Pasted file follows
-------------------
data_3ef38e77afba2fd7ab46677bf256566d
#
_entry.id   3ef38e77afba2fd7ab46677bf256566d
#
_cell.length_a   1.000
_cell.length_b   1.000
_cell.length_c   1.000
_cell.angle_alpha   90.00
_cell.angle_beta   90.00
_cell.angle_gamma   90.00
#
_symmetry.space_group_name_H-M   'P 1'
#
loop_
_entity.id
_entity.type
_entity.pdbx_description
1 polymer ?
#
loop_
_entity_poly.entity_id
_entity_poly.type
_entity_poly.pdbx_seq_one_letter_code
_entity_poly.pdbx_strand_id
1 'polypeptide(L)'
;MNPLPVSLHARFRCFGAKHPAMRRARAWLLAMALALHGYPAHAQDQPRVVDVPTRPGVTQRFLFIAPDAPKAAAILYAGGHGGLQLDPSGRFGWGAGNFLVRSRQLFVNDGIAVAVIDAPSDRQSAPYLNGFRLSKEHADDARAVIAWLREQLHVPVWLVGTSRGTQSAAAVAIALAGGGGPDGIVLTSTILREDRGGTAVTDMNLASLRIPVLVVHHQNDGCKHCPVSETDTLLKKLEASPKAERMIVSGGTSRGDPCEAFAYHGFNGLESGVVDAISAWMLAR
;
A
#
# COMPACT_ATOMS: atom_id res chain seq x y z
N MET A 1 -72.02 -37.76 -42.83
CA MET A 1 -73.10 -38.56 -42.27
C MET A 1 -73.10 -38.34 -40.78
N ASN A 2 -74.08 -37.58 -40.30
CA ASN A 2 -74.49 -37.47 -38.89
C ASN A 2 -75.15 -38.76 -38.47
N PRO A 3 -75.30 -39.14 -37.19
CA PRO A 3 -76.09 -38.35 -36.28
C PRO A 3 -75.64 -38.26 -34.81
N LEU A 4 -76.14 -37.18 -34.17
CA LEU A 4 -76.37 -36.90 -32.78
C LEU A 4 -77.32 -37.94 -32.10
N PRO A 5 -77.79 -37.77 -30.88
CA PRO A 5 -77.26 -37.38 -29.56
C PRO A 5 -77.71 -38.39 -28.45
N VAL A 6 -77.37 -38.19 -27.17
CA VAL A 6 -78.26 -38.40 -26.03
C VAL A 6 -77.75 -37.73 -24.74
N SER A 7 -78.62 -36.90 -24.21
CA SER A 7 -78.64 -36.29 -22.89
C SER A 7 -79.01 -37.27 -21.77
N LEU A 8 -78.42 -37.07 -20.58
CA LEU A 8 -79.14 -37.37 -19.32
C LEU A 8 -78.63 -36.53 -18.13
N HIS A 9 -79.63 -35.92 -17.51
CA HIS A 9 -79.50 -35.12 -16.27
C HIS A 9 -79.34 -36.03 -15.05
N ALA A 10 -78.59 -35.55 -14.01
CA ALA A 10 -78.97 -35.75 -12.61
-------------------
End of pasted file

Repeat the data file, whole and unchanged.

data_3ef38e77afba2fd7ab46677bf256566d
#
_entry.id   3ef38e77afba2fd7ab46677bf256566d
#
_cell.length_a   1.000
_cell.length_b   1.000
_cell.length_c   1.000
_cell.angle_alpha   90.00
_cell.angle_beta   90.00
_cell.angle_gamma   90.00
#
_symmetry.space_group_name_H-M   'P 1'
#
loop_
_entity.id
_entity.type
_entity.pdbx_description
1 polymer ?
#
loop_
_entity_poly.entity_id
_entity_poly.type
_entity_poly.pdbx_seq_one_letter_code
_entity_poly.pdbx_strand_id
1 'polypeptide(L)'
;MNPLPVSLHARFRCFGAKHPAMRRARAWLLAMALALHGYPAHAQDQPRVVDVPTRPGVTQRFLFIAPDAPKAAAILYAGGHGGLQLDPSGRFGWGAGNFLVRSRQLFVNDGIAVAVIDAPSDRQSAPYLNGFRLSKEHADDARAVIAWLREQLHVPVWLVGTSRGTQSAAAVAIALAGGGGPDGIVLTSTILREDRGGTAVTDMNLASLRIPVLVVHHQNDGCKHCPVSETDTLLKKLEASPKAERMIVSGGTSRGDPCEAFAYHGFNGLESGVVDAISAWMLAR
;
A
#
# COMPACT_ATOMS: atom_id res chain seq x y z
N MET A 1 -72.02 -37.76 -42.83
CA MET A 1 -73.10 -38.56 -42.27
C MET A 1 -73.10 -38.34 -40.78
N ASN A 2 -74.08 -37.58 -40.30
CA ASN A 2 -74.49 -37.47 -38.89
C ASN A 2 -75.15 -38.76 -38.47
N PRO A 3 -75.30 -39.14 -37.19
CA PRO A 3 -76.09 -38.35 -36.28
C PRO A 3 -75.64 -38.26 -34.81
N LEU A 4 -76.14 -37.18 -34.17
CA LEU A 4 -76.37 -36.90 -32.78
C LEU A 4 -77.32 -37.94 -32.10
N PRO A 5 -77.79 -37.77 -30.88
CA PRO A 5 -77.26 -37.38 -29.56
C PRO A 5 -77.71 -38.39 -28.45
N VAL A 6 -77.37 -38.19 -27.17
CA VAL A 6 -78.26 -38.40 -26.03
C VAL A 6 -77.75 -37.73 -24.74
N SER A 7 -78.62 -36.90 -24.21
CA SER A 7 -78.64 -36.29 -22.89
C SER A 7 -79.01 -37.27 -21.77
N LEU A 8 -78.42 -37.07 -20.58
CA LEU A 8 -79.14 -37.37 -19.32
C LEU A 8 -78.63 -36.53 -18.13
N HIS A 9 -79.63 -35.92 -17.51
CA HIS A 9 -79.50 -35.12 -16.27
C HIS A 9 -79.34 -36.03 -15.05
N ALA A 10 -78.59 -35.55 -14.01
CA ALA A 10 -78.97 -35.75 -12.61